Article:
Ode to the Aperture

Aperture, open-shut
time frozen in space,
minute details embraced.
Butter-colored flower filaments
crowned by mustard-yellow pollen.
Violas waving in purple-lemony shades.
Mother smiling back at me,
weeks before she died.
Father sits, infant twin
one-hundred years ago.
All long gone, but with me still.

Written for Quadrill Monday at dVerse, the virtual pub for poets around the globe. Today Merril asks us to use the word “embrace” (or a form of the word) in our poem of exactly 44 words, sans title. Pub opens at 3:00 Boston time. Drop by! All are welcome.

Aperture refers to the opening of a camera lens’s diaphragm through which light passes. Around 1880 photographers realized that aperture size affected depth of field.

I have old black and white framed photographs on our living room shelf (some of them shown above). They are family treasures.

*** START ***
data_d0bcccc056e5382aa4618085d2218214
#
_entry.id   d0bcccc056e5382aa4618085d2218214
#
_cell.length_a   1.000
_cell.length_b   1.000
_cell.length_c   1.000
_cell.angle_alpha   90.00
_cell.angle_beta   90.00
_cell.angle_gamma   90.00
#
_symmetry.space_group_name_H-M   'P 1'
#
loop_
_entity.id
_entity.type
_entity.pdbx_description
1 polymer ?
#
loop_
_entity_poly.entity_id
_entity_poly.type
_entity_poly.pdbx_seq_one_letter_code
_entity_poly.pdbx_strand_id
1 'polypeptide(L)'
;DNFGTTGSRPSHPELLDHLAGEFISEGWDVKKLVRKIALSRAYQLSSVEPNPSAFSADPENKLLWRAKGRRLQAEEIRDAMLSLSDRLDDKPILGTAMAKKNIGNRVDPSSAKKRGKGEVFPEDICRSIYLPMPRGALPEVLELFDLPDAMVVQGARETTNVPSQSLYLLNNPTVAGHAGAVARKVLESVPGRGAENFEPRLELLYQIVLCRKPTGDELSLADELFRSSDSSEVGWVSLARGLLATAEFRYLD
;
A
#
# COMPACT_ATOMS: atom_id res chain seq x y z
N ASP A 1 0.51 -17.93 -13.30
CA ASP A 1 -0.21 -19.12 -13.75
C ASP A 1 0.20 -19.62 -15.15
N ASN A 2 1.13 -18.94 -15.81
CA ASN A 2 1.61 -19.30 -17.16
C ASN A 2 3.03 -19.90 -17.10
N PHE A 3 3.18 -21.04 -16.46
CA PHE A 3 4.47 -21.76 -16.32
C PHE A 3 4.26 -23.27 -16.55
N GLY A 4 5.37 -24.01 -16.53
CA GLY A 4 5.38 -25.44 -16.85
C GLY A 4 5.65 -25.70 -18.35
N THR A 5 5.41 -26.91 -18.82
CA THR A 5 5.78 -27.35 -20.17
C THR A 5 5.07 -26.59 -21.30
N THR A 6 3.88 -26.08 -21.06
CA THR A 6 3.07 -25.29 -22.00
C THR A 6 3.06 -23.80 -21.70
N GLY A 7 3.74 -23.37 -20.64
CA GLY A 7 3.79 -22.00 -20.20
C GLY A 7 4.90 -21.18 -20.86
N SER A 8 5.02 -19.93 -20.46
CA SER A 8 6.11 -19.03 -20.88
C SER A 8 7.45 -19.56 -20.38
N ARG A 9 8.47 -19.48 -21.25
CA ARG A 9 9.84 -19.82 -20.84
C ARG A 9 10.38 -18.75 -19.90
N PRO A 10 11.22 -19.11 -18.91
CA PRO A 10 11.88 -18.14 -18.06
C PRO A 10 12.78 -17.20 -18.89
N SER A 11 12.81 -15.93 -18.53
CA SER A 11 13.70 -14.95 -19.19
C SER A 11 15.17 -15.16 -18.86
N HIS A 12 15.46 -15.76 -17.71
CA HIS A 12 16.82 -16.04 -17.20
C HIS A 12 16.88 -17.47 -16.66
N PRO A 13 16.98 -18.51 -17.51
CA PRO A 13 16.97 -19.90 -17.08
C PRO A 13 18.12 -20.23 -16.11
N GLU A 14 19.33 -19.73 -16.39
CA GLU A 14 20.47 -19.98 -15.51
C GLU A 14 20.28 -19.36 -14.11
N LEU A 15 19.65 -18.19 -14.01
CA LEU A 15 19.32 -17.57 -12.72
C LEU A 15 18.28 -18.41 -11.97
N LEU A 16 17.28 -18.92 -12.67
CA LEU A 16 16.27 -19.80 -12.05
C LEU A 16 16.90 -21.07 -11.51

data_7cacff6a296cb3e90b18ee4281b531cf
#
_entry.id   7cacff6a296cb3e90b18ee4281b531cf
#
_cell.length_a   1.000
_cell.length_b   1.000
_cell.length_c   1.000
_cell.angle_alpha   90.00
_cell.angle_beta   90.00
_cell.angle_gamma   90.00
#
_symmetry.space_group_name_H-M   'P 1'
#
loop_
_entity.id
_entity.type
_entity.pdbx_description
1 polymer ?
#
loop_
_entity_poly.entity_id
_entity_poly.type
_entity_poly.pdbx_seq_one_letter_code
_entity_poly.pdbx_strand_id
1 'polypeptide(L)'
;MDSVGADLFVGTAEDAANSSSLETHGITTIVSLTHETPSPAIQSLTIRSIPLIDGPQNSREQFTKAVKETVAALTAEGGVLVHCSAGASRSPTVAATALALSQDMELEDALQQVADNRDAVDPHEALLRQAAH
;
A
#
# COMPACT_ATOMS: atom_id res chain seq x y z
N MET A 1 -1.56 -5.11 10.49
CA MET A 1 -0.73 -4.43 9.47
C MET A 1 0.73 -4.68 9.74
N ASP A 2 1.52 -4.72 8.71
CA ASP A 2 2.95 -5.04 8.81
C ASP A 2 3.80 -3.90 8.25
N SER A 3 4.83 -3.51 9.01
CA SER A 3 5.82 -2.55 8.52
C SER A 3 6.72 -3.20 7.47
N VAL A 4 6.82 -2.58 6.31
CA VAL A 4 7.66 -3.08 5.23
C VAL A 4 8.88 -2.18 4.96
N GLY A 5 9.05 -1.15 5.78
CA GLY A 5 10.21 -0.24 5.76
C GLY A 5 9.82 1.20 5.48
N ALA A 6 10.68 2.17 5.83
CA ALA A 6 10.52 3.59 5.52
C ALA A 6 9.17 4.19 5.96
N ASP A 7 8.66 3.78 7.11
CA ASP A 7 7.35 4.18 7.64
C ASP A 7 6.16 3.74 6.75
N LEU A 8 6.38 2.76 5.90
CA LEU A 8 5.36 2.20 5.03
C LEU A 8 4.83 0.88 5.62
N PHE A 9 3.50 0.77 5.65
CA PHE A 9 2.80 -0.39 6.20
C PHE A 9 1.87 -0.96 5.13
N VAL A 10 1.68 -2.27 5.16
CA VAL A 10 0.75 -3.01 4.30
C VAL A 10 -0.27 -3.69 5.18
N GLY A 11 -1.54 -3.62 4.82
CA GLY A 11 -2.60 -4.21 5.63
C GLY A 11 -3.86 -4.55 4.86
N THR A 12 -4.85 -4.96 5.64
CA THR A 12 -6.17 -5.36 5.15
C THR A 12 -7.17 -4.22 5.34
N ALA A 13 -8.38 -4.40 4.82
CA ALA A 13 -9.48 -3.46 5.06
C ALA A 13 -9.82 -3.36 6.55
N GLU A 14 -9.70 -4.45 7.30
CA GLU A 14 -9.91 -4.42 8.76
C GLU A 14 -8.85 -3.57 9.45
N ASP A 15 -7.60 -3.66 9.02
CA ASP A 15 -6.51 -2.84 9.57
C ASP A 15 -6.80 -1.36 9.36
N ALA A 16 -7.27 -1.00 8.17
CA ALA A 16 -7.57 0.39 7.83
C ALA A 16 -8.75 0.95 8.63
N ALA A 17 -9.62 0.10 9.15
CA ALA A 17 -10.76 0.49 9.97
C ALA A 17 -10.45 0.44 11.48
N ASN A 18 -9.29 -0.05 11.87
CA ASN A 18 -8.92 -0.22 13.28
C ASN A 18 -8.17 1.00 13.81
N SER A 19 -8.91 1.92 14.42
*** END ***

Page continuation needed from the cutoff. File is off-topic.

We take photography for granted these days….clicking away with our iPhone, deleting what we don’t want. Storing the rest in cyberspace. I remember when I had to take a roll of film to the drug store; wait a week or two to pick up my photos; and then be so disappointed in the quality of so many. What a world of convenience we live in! And thank goodness for the photographers of olden days!

Indifferent Model

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Feline lies on ledge
aloof, pristine.
Basks in sun
seemingly thoughtful –
certainly Zen-like.

Aperture opens,
quickly clicks and closes.
Image frozen in time.
Unaware or insolent,
she doesn’t appear to care.

Languidly cleaning her paws,
she stops to stare through me.
Stretches, slowly unfolds to stand,
silently slinks away
with one swish of her tail.

No hello.
No goodbye.
No sound.
Simply present
for a moment in time.

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Photo taken yesterday on the deck of our rental apartment in San Diego. She wandered in and wandered out. Paid no attention to me. Will we see her again?  No idea. Cats are such interesting creatures.